Thangka Painting is a traditional art that evolved between the 7th and 12th centuries in Nepal and Tibet. Painted on canvas and mounted in silk brocade, a thangka is more than just a work of art. It is an object of devotion, an aid to spiritual practice, and a source of blessings. Thangka painting is strictly governed by iconographic rules. From the canvas preparation and drawing of the subject, through to mixing and applying colors, decorating with gold, and mounting the finished work in brocade, the creation of a thangka painting involves skill and care at each stage and illustrates particular details.
Thangkas are believed to create positive influences in their surroundings. Its brilliant colors and forms awaken the mind and energize consciousness; its images stimulate capacities for visualization and nourish the heart. It is said that just the act of looking at a thangka is itself a good deed. By meditating on such objects, one can train and gain an understanding of certain types of awareness that the specific image portrays. Another reason for commissioning a thangka painting may be to bring about good health, prosperity or long life.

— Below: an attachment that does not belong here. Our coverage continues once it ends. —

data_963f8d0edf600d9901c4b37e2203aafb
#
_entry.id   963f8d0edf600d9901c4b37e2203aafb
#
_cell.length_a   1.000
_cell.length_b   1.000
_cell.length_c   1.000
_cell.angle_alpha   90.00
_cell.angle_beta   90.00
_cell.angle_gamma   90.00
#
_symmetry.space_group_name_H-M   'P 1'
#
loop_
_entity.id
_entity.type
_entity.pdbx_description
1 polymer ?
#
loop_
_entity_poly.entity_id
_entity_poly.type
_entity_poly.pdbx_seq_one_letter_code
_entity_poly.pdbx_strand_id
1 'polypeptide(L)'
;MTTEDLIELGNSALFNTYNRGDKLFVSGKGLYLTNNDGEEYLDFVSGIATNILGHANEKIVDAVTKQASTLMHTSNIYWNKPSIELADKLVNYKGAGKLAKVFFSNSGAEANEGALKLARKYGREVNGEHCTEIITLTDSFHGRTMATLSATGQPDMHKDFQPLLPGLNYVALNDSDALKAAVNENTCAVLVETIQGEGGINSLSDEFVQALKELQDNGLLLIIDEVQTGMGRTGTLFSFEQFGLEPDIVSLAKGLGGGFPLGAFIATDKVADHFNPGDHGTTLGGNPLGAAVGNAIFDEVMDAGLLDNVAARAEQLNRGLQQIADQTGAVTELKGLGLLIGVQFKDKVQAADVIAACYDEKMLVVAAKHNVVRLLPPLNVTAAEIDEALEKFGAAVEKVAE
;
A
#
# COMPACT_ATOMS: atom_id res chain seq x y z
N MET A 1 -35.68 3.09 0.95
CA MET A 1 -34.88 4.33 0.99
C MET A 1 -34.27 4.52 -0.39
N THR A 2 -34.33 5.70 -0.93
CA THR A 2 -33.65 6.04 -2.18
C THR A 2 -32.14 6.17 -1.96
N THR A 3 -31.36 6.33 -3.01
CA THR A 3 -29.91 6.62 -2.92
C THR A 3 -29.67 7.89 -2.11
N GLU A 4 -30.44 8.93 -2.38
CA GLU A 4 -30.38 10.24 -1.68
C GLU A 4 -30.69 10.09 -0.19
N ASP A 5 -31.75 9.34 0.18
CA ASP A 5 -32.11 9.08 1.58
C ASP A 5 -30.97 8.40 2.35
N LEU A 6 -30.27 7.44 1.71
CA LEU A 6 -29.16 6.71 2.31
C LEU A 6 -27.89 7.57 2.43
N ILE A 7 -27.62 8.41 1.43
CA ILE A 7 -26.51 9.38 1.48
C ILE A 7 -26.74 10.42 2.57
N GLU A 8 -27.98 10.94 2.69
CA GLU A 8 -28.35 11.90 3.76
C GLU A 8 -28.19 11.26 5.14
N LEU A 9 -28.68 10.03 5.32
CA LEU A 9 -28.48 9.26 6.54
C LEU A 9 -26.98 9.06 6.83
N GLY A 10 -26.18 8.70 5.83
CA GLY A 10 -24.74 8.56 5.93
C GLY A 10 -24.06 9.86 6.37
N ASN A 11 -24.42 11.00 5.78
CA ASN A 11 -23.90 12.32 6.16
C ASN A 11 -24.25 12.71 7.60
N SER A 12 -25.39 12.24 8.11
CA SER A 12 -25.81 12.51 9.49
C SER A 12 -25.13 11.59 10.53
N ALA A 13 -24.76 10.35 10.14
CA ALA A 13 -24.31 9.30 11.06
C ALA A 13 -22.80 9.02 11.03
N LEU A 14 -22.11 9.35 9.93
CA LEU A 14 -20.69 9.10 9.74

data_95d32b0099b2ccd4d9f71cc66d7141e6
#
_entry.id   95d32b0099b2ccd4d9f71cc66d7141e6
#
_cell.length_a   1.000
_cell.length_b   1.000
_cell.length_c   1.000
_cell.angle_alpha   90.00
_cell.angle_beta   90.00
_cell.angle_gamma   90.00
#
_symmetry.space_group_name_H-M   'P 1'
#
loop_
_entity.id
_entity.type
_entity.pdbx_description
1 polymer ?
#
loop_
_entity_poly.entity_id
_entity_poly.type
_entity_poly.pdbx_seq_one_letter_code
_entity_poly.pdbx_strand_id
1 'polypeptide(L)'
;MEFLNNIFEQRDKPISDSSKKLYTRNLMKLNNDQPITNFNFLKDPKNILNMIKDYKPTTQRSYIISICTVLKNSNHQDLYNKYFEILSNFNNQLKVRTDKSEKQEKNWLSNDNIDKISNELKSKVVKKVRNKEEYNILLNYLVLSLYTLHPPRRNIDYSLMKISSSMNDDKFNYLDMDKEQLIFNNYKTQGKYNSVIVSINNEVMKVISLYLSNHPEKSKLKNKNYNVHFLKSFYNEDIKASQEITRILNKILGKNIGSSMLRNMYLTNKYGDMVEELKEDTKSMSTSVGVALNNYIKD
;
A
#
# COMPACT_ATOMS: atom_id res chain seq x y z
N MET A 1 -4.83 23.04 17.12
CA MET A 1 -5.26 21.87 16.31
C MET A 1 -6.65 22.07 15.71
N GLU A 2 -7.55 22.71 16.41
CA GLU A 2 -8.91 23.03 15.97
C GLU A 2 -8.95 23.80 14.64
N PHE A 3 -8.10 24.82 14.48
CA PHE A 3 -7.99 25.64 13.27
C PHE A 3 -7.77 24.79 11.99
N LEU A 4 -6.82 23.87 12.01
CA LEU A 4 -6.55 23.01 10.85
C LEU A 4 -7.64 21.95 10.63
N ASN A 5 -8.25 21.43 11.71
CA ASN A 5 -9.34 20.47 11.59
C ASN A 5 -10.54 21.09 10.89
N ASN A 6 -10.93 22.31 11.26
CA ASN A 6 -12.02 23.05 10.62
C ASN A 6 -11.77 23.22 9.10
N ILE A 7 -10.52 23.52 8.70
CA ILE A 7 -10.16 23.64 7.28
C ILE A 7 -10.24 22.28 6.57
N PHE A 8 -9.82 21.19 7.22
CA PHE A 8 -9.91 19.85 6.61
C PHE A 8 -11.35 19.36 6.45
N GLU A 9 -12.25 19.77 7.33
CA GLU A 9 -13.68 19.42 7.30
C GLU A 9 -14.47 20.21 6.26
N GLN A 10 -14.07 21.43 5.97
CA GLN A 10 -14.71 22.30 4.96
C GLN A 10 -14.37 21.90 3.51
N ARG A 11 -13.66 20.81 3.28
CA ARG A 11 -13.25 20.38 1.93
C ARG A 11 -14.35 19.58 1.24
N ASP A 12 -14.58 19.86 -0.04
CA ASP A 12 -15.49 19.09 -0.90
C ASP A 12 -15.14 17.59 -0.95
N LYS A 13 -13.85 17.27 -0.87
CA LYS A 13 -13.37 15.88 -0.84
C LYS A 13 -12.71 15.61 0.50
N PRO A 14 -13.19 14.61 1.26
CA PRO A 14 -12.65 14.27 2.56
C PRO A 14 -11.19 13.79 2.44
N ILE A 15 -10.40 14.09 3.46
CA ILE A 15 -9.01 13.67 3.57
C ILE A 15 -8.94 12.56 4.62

1. The Wheel of Life (Sipakhorlo)